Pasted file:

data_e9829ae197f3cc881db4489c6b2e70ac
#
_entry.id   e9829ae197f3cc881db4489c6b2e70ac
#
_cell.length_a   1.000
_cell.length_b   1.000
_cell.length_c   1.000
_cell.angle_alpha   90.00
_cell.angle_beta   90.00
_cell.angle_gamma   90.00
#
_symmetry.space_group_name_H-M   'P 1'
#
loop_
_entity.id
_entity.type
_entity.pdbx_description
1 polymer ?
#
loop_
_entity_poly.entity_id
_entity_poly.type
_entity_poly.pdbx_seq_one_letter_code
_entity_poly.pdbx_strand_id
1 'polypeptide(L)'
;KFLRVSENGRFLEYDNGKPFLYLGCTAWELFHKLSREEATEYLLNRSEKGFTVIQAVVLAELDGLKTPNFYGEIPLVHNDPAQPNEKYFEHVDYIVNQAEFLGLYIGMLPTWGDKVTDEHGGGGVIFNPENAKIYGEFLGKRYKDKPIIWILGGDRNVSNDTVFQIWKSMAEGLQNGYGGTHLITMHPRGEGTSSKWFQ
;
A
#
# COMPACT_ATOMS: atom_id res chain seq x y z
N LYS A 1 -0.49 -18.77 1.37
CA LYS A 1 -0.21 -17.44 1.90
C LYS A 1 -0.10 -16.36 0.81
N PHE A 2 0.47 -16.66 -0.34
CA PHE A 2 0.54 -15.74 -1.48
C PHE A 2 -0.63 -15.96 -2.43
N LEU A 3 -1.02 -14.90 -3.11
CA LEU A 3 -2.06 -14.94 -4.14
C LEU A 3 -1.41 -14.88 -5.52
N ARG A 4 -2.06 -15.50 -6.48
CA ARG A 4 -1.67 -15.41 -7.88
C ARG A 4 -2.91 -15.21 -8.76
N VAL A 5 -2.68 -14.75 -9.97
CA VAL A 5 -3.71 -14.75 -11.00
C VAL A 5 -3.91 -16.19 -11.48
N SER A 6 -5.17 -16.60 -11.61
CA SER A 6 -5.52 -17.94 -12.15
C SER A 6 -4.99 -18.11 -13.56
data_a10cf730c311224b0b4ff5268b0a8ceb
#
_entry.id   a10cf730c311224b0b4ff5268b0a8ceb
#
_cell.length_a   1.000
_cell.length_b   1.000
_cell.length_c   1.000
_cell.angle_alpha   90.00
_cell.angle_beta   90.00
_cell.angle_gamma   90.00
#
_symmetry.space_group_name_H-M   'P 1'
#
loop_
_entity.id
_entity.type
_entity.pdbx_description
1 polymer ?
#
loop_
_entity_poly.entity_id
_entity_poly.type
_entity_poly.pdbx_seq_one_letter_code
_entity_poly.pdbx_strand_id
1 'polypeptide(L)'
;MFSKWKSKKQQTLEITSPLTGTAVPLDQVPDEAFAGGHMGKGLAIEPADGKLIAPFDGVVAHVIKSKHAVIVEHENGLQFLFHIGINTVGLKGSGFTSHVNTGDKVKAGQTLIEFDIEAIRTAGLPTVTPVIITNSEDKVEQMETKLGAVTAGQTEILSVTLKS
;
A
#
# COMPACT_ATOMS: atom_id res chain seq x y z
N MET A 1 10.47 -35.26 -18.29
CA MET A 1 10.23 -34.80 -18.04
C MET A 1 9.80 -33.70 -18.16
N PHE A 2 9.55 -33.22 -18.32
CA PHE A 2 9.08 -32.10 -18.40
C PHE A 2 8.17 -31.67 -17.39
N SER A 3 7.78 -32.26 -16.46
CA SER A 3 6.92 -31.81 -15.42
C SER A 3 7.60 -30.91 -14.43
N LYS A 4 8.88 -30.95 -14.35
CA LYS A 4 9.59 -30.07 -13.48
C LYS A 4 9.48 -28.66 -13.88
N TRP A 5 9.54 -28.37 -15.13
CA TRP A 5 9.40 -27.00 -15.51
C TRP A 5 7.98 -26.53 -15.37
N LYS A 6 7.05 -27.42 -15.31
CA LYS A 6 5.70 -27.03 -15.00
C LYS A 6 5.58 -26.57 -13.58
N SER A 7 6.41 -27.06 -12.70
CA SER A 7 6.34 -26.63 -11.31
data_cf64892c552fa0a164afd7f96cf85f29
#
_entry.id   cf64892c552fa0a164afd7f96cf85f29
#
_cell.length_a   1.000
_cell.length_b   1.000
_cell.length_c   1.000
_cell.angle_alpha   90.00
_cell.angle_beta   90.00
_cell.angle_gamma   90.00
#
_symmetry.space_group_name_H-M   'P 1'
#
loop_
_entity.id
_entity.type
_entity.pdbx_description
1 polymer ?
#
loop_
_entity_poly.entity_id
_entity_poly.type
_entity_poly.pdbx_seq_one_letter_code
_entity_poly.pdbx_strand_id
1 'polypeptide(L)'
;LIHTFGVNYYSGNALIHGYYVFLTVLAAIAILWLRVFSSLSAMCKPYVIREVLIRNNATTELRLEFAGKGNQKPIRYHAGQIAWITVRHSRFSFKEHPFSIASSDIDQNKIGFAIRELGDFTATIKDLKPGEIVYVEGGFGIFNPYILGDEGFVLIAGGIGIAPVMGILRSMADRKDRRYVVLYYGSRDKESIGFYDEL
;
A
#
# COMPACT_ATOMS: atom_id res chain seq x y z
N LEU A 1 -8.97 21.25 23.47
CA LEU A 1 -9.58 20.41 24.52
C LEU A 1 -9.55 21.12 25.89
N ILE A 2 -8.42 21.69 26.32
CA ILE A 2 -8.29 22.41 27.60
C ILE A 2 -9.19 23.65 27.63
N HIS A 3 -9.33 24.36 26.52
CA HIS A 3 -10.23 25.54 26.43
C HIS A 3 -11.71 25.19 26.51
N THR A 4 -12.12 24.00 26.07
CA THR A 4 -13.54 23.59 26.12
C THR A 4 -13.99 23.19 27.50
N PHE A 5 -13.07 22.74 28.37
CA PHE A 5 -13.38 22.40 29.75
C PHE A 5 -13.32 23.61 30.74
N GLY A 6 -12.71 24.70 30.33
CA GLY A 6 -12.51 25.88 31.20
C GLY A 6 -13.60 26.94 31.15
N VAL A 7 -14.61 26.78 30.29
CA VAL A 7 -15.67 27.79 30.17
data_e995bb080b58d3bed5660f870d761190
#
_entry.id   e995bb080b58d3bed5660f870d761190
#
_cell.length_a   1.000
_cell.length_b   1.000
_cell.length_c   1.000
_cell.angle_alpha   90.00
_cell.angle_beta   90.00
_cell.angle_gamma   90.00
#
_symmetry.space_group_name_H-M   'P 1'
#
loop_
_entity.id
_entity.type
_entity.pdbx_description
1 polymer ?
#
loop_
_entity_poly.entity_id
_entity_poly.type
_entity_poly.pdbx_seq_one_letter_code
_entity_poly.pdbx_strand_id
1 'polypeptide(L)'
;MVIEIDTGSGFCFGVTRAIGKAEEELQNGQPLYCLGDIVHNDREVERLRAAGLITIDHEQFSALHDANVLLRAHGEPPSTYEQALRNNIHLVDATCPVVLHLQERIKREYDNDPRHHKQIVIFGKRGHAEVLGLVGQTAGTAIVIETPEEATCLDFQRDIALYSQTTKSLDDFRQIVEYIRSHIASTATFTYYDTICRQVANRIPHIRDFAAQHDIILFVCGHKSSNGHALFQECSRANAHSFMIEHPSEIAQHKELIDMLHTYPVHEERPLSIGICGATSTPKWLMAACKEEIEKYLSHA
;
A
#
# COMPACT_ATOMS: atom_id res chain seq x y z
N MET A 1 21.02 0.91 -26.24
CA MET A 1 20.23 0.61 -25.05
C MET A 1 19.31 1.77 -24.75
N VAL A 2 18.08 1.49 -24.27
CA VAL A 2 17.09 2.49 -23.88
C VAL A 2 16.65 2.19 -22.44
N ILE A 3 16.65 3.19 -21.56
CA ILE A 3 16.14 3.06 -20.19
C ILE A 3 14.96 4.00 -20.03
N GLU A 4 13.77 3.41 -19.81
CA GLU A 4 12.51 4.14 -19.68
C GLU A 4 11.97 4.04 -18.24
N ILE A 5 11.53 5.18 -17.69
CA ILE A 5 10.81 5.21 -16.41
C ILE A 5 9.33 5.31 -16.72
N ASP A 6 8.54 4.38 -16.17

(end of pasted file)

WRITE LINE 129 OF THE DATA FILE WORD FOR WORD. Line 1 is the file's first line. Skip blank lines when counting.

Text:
N LEU A 1 -8.97 21.25 23.47